Qatar has secured the release of 26 hostages after nearly a year and a half in captivity, including members of its ruling family, in what became possibly the region's most complex and sensitive hostage negotiation deal in recent years.
Several people with knowledge of the talks and a person involved in the negotiations said the hostage deal was linked to one of the largest population transfers in Syria's six-year-long civil war, and was delayed for several days due to an explosion one week ago that killed at least 130 people, most of them children and government supporters, waiting to be transferred.
The transfer of thousands of Syrian civilians was also tied to another deal involving 750 political prisoners to be released by the Syrian government.
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The complexity of the talks highlights Qatar's role as an experienced and shrewd facilitator in hostage negotiations — this time involving members of the Gulf Arab state's ruling family.
It also raised allegations that the tiny energy rich nation paid millions of dollars to an al-Qaida-linked group to facilitate the population transfer in Syria that led to the hostages' release in Iraq on Friday.
Qatar is home to Centcom's regional headquarters and is where the U.S. has its largest military base in the Middle East. It is also a member of the U.S.-led coalition fighting the Islamic State group in Iraq and Syria.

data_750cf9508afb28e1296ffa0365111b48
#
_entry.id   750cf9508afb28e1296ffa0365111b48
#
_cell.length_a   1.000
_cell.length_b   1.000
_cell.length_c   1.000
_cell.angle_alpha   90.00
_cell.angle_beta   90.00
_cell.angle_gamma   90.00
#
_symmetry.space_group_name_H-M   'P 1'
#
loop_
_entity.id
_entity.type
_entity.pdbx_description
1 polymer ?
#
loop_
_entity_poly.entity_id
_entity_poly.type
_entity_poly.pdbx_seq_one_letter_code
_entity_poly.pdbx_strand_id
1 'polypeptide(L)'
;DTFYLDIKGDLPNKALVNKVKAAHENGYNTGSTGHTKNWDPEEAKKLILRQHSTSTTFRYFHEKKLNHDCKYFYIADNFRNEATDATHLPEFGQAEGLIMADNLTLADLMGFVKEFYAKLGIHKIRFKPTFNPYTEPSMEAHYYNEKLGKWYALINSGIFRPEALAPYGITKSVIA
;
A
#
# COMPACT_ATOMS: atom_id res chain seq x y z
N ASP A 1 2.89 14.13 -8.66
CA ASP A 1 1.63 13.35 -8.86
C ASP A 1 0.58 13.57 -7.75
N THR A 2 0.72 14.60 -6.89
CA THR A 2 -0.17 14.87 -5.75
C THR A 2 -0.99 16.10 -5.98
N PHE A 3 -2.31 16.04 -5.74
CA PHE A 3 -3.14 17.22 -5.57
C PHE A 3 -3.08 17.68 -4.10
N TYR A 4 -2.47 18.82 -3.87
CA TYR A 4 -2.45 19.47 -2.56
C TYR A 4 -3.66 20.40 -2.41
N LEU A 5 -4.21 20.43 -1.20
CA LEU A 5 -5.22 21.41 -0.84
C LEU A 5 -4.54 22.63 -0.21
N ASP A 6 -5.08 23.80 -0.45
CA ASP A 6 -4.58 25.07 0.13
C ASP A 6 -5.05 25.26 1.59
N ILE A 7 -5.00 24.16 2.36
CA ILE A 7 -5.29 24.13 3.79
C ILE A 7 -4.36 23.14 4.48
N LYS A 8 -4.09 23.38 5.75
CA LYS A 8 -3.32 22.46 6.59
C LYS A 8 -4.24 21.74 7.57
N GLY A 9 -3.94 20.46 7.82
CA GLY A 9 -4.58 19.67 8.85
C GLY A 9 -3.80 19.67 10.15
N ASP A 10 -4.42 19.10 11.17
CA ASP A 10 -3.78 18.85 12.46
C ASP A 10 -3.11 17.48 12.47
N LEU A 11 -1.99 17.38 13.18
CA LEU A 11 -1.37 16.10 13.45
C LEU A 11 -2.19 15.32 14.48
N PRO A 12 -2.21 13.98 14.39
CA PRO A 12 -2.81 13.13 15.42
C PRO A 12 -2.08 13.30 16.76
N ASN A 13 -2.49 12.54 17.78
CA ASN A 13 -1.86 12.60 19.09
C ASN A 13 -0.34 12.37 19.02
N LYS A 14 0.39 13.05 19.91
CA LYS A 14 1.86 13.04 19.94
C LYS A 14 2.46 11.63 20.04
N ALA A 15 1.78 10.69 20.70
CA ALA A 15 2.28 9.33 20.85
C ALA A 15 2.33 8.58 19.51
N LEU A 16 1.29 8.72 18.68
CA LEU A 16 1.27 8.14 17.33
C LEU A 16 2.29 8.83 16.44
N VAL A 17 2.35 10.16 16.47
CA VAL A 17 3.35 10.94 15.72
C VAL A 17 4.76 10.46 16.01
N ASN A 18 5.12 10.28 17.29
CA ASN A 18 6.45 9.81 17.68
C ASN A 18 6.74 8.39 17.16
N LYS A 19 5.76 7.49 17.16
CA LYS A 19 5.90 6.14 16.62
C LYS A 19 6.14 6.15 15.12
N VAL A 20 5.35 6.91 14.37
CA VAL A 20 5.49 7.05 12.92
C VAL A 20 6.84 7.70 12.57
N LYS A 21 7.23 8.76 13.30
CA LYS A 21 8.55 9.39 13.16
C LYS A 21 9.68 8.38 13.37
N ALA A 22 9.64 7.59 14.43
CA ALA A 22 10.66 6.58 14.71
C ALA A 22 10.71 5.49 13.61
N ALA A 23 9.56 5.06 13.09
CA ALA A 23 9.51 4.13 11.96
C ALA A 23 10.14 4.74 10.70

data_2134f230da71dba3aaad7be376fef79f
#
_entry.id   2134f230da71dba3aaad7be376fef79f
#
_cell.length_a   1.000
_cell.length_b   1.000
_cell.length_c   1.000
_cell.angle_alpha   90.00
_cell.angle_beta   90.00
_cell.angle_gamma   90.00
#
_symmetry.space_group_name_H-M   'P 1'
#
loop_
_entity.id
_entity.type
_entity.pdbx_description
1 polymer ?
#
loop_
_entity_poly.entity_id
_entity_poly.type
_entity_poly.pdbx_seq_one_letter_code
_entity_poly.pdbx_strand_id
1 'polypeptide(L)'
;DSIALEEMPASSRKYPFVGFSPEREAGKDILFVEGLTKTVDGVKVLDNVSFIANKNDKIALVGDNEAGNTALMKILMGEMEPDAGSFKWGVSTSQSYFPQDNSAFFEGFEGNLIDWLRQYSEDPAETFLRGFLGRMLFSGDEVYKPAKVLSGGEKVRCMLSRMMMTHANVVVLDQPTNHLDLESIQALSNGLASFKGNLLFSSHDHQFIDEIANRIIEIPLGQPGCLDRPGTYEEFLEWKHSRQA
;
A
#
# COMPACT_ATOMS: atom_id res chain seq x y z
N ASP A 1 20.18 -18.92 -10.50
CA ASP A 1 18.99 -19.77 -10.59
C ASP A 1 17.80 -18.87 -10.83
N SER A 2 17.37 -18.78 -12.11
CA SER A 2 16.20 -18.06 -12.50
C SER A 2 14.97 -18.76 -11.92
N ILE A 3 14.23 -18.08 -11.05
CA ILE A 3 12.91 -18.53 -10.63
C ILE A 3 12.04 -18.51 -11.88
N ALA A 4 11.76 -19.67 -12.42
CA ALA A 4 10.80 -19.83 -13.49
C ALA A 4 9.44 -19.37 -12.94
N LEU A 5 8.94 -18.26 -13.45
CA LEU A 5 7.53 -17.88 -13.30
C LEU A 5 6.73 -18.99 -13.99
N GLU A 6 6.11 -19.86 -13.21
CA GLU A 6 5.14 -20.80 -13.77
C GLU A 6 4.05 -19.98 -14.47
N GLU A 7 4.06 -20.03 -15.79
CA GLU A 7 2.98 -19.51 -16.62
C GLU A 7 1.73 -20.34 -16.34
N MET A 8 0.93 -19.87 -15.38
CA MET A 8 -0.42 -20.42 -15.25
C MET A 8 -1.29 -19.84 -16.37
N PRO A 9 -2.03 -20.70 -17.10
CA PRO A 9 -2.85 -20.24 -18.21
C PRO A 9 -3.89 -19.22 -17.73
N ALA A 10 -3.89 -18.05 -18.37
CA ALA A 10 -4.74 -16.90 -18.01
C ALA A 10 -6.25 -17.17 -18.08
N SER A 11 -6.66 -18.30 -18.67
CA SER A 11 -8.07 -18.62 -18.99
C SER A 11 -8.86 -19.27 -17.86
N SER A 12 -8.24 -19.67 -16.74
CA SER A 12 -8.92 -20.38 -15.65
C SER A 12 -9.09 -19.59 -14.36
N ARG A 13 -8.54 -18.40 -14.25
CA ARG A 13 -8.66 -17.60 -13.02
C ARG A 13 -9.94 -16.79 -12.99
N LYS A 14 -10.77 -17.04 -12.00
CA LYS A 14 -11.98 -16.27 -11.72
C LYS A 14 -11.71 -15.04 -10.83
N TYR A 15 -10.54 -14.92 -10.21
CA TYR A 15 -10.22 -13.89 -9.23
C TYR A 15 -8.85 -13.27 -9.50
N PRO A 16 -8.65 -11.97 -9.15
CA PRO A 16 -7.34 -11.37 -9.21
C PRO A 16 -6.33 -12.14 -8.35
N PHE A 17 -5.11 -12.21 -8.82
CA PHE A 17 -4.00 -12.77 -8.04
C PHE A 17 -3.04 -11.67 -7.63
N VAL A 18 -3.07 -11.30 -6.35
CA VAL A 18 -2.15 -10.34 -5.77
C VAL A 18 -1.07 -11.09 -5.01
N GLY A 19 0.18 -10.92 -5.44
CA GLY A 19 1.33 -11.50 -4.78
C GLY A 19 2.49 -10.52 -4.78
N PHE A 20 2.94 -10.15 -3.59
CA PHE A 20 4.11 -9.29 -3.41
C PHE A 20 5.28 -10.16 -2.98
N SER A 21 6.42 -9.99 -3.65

The incident was sparked when the group was kidnapped Dec. 16, 2015 from a desert camp for falcon hunters in southern Iraq. They had legally entered Iraq to hunt inside Muthanna province, some 370 kilometers (230 miles) southeast of the Iraqi capital, Baghdad. Shiite militias are active in that area and work closely with the neighboring Shiite power Iran.
A person involved in the negotiations told the AP that 11 of the captives were members of Qatar's Al Thani ruling family. He also said Qatar paid tens of millions of dollars to Shiite groups, and to the al-Qaida-linked Levant Liberation Committee and Ahrar al-Sham, which are involved in the population transfers underway in Syria. Both groups were part of an armed opposition alliance that swept through Syria's Idlib province, seizing it from government control in 2015 and laying siege to two pro-government villages now being evacuated.
Speaking on condition of anonymity due to the sensitivity of the situation, the negotiator said the Qatari group was being held by Iraqi Shiite militia Kata'eb Hezbollah. The group officially denies it was behind the kidnapping and no other group has publicly claimed responsibility for the abduction.
He said Qatari officials were given assurances about the well-being of the hostages during negotiations.
Two Iraqi officials— a government and a security official — also confirmed details of the release to the AP.
The abduction of the Qatari group drew Iran, Qatar and the Lebanese Shiite militant group Hezbollah into negotiations, resulting in millions of dollars in payments to Sunni and Shiite factions, according to Iraqi officials and a person involved in the negotiations. They say the talks took place in Beirut.
The negotiator said the ongoing evacuation and transfer of thousands of Syrians from four besieged areas was central to the release of the Qataris. The two pro-government villages, Foua and Kfarya, had been besieged by rebel fighters and under a steady barrage of rockets and mortars for years. The two opposition-held towns, Zabadani and Madaya, were under government siege for joining the 2011 uprising against Syrian President Bashar Assad.